The 2011-2012 Pittsburg State University Distinguished Visiting Writers Series will open on Thursday, Sept. 8, with a reading by well-known Kansas writer Thomas Fox Averill. Averill will read from his new book, "Rode," at 8 p.m. in the Balkans Room of the Overman Student Center.
"I always love it when Tom comes to campus," said Laura Lee Washburn, a member of the PSU English Department faculty and series director. "He's just a dynamic personality and a true performer. His imagination is fabulous, so he always has something new for us."
Averill, writer-in-residence and English professor at Washburn University in Topeka, said his inspiration for "Rode" came from a bluegrass song by Jimmy Driftwood called "Tennessee Stud." Averill said he found the song hauntingly compelling and even sang it to his children as a lullaby.
After he'd sung the song to his son and daughter "countless times," he began to think about the story behind the lyrics. He researched the song's history, even retracing the route from the song from Tennessee into Arkansas, through Texas, and into Mexico. His research took Averill to racetracks, Spanish missions, historical museums, a living history farm, and national parks.
"Rode" captures the spirit of "Tennessee Stud," and it tells the story of the Stud and his owner Robert Johnson, a man in love who is pursued by a bounty hunter, Native Americans, and his own conscience.
"Thomas Fox Averill's prose is beautifully rendered," said Lori Baker Martin, PSU English instructor. "He has created a strong, memorable character in Robert Johnson, particularly. The influence of the song is clearly there, but Averill has managed to make "Rode" his own story."
Averill, a graduate of the Iowa Writers' Workshop, is the author of three novels, three collections of short fiction, and many articles, poems, and short stories. He's been at Washburn University for 30 years and for 40 years has been an avid Kansas supporter. He helped found the Washburn Center for Kansas Studies and was the first director there. He created a Map of Kansas Literature, and developed the Thomas Fox Averill Kansas Studies Collection at Washburn's Mabee Library. Averill lives in Topeka and divides his time between teaching, speaking, and writing. He is the recipient of the O. Henry Award for short fiction, and his collection of short stories Ordinary Genius, was on the 2006 Kansas Notable Books List.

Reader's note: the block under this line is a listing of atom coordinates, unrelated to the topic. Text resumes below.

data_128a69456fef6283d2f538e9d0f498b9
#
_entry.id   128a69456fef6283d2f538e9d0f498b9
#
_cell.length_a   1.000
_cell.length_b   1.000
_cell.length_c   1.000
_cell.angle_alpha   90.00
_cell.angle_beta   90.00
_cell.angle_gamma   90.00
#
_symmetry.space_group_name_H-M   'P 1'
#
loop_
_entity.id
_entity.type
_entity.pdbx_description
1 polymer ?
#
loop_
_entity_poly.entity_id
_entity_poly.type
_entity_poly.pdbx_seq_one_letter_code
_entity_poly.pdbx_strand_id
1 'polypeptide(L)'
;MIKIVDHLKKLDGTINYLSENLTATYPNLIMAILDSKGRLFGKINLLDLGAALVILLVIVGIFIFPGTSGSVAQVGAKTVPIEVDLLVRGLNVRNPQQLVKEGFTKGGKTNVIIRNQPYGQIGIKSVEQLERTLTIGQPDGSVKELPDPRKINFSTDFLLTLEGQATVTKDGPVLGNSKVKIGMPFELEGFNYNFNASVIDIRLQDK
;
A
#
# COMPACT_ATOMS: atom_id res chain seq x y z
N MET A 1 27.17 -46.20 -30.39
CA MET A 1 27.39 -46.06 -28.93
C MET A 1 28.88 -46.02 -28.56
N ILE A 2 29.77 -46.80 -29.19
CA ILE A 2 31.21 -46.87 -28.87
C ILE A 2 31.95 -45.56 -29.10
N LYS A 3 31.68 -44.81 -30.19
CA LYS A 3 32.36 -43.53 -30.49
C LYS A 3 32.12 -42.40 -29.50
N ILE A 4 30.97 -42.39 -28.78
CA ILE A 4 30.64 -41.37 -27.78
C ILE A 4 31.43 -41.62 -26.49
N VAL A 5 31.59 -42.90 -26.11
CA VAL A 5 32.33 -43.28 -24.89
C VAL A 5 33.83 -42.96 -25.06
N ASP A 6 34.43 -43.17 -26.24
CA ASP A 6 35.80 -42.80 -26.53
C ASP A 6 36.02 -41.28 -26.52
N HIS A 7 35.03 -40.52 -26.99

Averill has been series adviser and occasional scholar for Sunflower Journeys, an educational television series produced by KTWU at Washburn University. He's the voice of William Jennings Bryan Oleander of fictional "Here, Kansas" for Kansas Public Radio. Averill has edited several books for Woodley Memorial Press and the Washburn Center for Kansas Studies. His play, "Abide With Me," won the first Great Plains Play Competition and was produced by the University of Kansas Theater in 1997. Averill edited the 1991 "What Kansas Means to Me: Twentieth Century Writers on the Sunflower State."
The event is free and open to the public, and is sponsored by the PSU English Department and the Student Fee Council. A reception for the author in the Heritage Room of the Student Center will follow his reading.
©2011 Pittsburg State University